In order for you to help a child with autism learn effectively, you need to know how they learn best. Below is a list of some of the things that children with autism need to help them learn. Children With Autism Need Structure Structure makes events predictable, reduces stress, confusion, anxiety, and decreases behavior problems. Structure also builds on the child’s strengths, which are the desire for routine, predictability, organization, comfort with repetitive tasks, and their need to finish activities. Structure can help lead to independence. Tips To Maintain Structure:
- Establish set routines at school and at home.
- Create daily schedules, weekly calendars and lists.
- Use visual cues like checklists with photos.
- Make a schedule that is specific to the child’s developmental and skill levels.
- Establish clear visual cues so that they can understand what work is expected, how much work is required, and how they know when they are finished the work.
- Make sure that activities can be completed during their attention span.
- Focus on what you want the child to do, and not what they should not do.
- Make transitions predictable and regular.
Children With Autism Require Minimal Distractions People with Autism are often more sensitive to distractions than others. For example, most students do not attend to people entering or leaving a room, but students with autism often cannot ignore activity at the door. Other factors that interfere with their concentration and ability to learn include lights, alarms, announcements, hallway sounds, and smells. Tips To Avoid Distractions:
- Make sure it’s visually clear what activities happen in which areas.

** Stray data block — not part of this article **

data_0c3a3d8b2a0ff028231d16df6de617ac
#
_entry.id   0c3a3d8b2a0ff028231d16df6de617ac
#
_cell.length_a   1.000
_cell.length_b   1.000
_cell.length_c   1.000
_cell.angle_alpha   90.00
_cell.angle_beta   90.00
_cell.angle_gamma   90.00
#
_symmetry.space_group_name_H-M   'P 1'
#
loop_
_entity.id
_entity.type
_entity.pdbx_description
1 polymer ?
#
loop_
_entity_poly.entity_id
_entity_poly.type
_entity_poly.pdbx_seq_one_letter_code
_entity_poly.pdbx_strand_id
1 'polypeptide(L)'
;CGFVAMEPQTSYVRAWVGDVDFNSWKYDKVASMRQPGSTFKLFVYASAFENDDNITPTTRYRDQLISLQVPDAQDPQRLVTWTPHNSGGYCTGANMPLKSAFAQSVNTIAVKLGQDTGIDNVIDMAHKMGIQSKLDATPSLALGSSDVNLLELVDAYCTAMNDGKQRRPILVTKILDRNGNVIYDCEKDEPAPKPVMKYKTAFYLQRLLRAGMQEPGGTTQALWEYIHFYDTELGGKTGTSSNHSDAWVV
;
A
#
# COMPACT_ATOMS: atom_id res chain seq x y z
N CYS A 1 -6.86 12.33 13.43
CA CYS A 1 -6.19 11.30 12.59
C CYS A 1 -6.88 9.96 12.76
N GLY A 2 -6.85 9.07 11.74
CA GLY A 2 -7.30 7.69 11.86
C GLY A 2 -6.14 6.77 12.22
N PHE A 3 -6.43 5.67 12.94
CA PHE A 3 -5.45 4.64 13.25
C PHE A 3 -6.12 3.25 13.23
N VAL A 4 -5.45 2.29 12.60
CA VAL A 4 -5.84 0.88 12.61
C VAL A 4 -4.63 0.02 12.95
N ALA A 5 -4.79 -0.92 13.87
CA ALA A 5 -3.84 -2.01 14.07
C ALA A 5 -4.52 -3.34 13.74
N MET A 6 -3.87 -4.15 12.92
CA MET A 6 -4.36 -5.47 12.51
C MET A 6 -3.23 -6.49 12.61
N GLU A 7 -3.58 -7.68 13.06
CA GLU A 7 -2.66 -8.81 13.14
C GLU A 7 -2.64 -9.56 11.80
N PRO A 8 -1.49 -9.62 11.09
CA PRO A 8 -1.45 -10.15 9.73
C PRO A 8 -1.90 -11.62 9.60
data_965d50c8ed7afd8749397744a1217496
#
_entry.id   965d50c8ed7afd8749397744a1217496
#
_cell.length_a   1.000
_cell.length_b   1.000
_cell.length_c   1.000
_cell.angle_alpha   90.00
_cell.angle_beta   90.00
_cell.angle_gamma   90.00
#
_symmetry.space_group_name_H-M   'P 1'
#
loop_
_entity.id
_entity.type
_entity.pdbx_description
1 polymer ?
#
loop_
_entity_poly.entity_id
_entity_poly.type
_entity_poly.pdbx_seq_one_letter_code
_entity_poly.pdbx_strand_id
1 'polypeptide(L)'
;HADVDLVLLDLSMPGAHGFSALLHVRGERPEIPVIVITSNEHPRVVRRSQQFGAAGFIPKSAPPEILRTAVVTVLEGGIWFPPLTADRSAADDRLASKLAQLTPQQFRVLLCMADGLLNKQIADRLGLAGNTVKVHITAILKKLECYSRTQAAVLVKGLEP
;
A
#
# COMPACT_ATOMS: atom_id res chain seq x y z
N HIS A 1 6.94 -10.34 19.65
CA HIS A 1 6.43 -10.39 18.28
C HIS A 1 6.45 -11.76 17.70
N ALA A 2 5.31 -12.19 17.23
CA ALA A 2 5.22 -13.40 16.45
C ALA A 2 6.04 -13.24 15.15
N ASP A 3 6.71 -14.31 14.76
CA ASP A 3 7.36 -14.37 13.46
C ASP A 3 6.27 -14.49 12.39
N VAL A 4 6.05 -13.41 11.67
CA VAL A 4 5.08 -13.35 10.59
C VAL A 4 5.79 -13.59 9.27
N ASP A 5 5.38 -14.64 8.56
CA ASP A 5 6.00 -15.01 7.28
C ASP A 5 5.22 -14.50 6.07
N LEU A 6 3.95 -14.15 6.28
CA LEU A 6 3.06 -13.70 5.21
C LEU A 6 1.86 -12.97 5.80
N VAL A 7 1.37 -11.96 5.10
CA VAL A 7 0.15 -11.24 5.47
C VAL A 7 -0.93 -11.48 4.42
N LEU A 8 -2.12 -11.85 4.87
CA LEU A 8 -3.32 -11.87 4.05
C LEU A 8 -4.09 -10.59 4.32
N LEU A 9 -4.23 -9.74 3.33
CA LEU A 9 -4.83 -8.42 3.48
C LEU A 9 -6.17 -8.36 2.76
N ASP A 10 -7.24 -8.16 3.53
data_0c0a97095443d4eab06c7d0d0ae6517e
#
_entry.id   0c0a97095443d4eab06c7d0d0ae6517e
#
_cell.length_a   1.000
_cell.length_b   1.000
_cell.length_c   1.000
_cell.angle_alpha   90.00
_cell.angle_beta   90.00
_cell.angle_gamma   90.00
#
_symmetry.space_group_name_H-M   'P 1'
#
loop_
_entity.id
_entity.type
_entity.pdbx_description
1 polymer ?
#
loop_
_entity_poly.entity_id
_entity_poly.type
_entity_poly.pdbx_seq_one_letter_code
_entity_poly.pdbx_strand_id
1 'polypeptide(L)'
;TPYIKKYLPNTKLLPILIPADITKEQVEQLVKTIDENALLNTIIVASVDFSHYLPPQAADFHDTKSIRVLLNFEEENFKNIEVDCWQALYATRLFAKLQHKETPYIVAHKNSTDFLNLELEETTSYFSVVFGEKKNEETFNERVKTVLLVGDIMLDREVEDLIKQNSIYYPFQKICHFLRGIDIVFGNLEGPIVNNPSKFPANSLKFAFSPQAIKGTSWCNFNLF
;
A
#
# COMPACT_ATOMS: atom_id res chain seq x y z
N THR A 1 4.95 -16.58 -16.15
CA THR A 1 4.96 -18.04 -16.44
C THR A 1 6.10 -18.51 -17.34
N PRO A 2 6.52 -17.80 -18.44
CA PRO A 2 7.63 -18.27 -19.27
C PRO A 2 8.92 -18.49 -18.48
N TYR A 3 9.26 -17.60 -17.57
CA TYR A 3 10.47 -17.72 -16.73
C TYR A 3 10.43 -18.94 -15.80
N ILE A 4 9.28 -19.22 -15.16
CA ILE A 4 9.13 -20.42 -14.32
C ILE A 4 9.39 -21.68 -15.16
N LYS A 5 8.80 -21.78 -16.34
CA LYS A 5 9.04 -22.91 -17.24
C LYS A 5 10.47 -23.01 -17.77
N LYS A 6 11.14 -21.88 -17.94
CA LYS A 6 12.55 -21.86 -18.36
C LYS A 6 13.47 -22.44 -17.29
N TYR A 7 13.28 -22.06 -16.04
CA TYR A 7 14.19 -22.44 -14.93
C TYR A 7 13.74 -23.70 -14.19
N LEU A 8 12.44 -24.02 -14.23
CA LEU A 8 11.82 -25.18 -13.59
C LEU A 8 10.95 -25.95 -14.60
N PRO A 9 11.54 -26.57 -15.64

- Keep furniture placement consistent. Keep seating consistent and materials organized.
- Have the child sit near or facing the teacher or at the end of a row with their back to the wall. Some children are anxious when others sit behind them.
- In a large group, such as an assembly, put them near peer role models and at the end of a row where they can easily leave if overwhelmed.
- For academic work, use visual barriers like study carrels.
- Some students prefer to work under an incandescent table lamp.
- Reduce traffic in and out of the classroom.
- Be mindful of classroom sound levels.
Children With Autism Communicate With Behavior Children with autism often have difficulties communicating, so paying attention to their behavior may give you clues about how they are feeling or what they are trying to say. Remember, communication goes both ways. You may not understand a child with autism and you shouldn’t assume that they understand you either. Watch them to see how they learn best. Allow the student to teach you how to teach them. Tips To Help Behavior:
- Remember that positive rewards work better than punishment. Catch them being good.
- Use stories and role-playing to teach appropriate behavior in social situations.
- Pay attention to their likes, dislikes, and interests and use them to increase engagement.
- Teach the child ways to be flexible. Model and practice often.
- Use their strengths in leadership positions.
- Tell the student if there is going to be a change in the daily schedule or routine, or if something needs to be interrupted before it is finished.
- Let the child know ahead of time when an activity is about to begin or end, or if you are going to touch or move them. Transitions matter.
Children With Autism Are Better Taught Visually Many children with autism think in pictures, not in words. Their thoughts can be like videotapes running in their imagination. Pictures are sometimes their first language, and words are their second language. Tips For Visually Teaching Reading:
- Nouns may be easier words for them to learn because they can make a picture in their mind of the word.
- To teach a child words like “up” or “down,” you should demonstrate them to the child. For example, say “up” every time you pick the child up.
- Some children will learn better if cards with the words “up” and “down” are attached to the toy airplane. The “up” card is attached when the plane takes off and the “down” card is attached when it lands.
- To teach a verb like jump, hold a card that says, “jump,” while jumping.
- Children with echolalia will often learn best if picture books are used so that the language is associated with pictures.
- Other students might learn best with a phonics-based approach.
- Some children with autism can read words by rote memorization, but do not comprehend what the words mean. Check for understanding.